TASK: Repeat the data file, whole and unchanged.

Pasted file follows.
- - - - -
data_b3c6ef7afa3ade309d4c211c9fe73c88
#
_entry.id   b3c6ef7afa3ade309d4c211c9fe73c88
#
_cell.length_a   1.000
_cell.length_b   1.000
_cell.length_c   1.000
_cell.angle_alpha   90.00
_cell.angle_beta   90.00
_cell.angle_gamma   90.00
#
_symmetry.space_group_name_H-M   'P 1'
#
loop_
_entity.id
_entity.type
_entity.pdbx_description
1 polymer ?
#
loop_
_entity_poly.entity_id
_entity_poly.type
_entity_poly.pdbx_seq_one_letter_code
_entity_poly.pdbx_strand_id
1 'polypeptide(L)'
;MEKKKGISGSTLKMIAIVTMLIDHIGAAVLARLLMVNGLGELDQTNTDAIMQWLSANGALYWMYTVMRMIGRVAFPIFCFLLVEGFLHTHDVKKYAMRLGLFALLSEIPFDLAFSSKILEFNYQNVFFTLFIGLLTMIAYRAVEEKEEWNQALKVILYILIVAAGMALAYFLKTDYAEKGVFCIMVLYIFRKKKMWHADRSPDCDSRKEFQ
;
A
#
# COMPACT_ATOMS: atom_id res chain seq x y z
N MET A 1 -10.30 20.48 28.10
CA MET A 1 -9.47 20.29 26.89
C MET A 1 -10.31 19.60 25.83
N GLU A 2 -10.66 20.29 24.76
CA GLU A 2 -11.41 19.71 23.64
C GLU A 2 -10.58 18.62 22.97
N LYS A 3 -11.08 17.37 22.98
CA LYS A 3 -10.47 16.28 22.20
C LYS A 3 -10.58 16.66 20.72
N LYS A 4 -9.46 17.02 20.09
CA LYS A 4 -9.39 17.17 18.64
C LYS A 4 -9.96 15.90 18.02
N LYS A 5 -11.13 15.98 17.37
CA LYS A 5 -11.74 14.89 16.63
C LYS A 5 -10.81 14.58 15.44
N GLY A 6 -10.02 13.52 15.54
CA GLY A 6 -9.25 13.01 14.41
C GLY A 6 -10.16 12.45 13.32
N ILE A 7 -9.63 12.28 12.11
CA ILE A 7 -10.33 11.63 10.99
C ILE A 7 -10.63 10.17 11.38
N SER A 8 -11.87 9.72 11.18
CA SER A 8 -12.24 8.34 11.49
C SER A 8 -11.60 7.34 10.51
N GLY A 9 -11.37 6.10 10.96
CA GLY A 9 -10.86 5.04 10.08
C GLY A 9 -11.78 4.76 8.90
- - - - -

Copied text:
data_b3c6ef7afa3ade309d4c211c9fe73c88
#
_entry.id   b3c6ef7afa3ade309d4c211c9fe73c88
#
_cell.length_a   1.000
_cell.length_b   1.000
_cell.length_c   1.000
_cell.angle_alpha   90.00
_cell.angle_beta   90.00
_cell.angle_gamma   90.00
#
_symmetry.space_group_name_H-M   'P 1'
#
loop_
_entity.id
_entity.type
_entity.pdbx_description
1 polymer ?
#
loop_
_entity_poly.entity_id
_entity_poly.type
_entity_poly.pdbx_seq_one_letter_code
_entity_poly.pdbx_strand_id
1 'polypeptide(L)'
;MEKKKGISGSTLKMIAIVTMLIDHIGAAVLARLLMVNGLGELDQTNTDAIMQWLSANGALYWMYTVMRMIGRVAFPIFCFLLVEGFLHTHDVKKYAMRLGLFALLSEIPFDLAFSSKILEFNYQNVFFTLFIGLLTMIAYRAVEEKEEWNQALKVILYILIVAAGMALAYFLKTDYAEKGVFCIMVLYIFRKKKMWHADRSPDCDSRKEFQ
;
A
#
# COMPACT_ATOMS: atom_id res chain seq x y z
N MET A 1 -10.30 20.48 28.10
CA MET A 1 -9.47 20.29 26.89
C MET A 1 -10.31 19.60 25.83
N GLU A 2 -10.66 20.29 24.76
CA GLU A 2 -11.41 19.71 23.64
C GLU A 2 -10.58 18.62 22.97
N LYS A 3 -11.08 17.37 22.98
CA LYS A 3 -10.47 16.28 22.20
C LYS A 3 -10.58 16.66 20.72
N LYS A 4 -9.46 17.02 20.09
CA LYS A 4 -9.39 17.17 18.64
C LYS A 4 -9.96 15.90 18.02
N LYS A 5 -11.13 15.98 17.37
CA LYS A 5 -11.74 14.89 16.63
C LYS A 5 -10.81 14.58 15.44
N GLY A 6 -10.02 13.52 15.54
CA GLY A 6 -9.25 13.01 14.41
C GLY A 6 -10.16 12.45 13.32
N ILE A 7 -9.63 12.28 12.11
CA ILE A 7 -10.33 11.63 10.99
C ILE A 7 -10.63 10.17 11.38
N SER A 8 -11.87 9.72 11.18
CA SER A 8 -12.24 8.34 11.49
C SER A 8 -11.60 7.34 10.51
N GLY A 9 -11.37 6.10 10.96
CA GLY A 9 -10.86 5.04 10.08
C GLY A 9 -11.78 4.76 8.90